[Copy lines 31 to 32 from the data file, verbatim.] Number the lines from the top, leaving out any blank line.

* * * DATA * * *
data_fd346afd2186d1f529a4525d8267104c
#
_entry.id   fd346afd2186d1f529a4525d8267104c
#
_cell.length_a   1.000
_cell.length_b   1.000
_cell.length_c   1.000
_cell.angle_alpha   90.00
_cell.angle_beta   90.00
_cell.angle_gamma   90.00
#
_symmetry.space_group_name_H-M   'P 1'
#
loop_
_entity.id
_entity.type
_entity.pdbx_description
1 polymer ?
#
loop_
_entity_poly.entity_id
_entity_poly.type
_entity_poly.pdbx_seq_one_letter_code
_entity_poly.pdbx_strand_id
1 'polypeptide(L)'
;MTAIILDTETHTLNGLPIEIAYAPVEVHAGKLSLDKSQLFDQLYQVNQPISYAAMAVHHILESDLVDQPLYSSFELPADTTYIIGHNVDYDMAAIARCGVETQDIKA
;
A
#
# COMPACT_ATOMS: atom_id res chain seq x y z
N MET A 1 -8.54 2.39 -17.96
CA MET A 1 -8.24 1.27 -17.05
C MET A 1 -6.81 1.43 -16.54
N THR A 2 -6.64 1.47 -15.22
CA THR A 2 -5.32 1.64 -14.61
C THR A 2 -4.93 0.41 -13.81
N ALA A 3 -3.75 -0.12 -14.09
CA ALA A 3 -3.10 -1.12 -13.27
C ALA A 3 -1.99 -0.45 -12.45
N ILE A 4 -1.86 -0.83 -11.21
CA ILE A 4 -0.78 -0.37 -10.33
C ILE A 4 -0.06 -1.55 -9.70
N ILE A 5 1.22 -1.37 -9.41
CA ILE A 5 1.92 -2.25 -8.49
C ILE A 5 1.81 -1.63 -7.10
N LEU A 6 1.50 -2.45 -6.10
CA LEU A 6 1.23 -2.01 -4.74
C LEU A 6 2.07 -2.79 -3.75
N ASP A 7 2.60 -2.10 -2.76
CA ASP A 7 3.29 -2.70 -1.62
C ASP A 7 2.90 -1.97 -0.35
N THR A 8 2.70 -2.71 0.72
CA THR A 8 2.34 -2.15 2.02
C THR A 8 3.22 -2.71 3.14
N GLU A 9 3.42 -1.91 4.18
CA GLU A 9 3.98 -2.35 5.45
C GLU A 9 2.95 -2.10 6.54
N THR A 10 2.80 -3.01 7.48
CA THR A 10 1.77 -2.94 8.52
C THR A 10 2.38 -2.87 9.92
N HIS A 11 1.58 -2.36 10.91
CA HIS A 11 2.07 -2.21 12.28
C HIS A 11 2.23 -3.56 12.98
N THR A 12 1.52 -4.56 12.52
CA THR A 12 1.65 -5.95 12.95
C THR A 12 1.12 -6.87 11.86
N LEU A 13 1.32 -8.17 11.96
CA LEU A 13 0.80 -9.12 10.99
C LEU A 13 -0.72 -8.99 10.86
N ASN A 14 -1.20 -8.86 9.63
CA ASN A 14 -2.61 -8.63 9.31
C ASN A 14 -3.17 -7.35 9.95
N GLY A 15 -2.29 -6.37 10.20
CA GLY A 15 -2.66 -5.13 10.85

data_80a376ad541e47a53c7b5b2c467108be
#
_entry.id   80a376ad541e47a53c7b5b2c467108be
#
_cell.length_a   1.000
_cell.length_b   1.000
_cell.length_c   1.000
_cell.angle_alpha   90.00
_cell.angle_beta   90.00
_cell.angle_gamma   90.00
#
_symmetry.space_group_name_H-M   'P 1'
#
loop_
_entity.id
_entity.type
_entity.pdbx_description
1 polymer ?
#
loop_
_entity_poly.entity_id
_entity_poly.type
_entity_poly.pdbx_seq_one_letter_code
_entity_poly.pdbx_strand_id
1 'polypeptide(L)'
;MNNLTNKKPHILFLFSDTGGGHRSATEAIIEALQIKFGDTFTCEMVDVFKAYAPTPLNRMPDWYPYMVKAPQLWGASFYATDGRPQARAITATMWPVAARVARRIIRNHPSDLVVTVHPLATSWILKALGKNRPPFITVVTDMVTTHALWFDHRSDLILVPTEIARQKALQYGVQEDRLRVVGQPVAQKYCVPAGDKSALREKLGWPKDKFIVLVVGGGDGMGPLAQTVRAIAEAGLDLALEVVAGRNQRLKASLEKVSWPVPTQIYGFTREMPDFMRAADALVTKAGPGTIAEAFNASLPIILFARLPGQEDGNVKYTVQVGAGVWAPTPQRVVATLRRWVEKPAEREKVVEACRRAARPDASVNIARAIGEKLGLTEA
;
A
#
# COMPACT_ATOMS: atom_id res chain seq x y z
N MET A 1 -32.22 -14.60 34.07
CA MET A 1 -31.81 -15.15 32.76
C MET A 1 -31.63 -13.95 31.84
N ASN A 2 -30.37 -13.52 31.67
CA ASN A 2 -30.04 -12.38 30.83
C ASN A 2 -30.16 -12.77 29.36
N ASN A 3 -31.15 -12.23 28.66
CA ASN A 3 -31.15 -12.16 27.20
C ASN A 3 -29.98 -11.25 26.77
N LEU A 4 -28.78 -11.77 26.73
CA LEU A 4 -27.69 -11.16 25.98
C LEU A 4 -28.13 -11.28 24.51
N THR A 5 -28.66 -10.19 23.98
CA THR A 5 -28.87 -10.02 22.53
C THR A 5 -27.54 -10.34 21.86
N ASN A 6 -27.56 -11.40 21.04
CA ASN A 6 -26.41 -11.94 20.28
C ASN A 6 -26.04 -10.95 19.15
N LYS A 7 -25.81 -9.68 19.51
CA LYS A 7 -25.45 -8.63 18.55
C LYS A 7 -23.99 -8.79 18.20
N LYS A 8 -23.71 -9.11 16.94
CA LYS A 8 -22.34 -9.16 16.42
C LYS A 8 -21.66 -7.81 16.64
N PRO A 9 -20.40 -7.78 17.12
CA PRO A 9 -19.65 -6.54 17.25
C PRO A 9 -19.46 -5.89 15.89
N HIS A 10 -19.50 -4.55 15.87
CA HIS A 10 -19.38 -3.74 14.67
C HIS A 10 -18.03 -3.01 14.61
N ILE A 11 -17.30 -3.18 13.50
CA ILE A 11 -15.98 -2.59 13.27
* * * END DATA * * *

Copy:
N MET A 1 -8.54 2.39 -17.96
CA MET A 1 -8.24 1.27 -17.05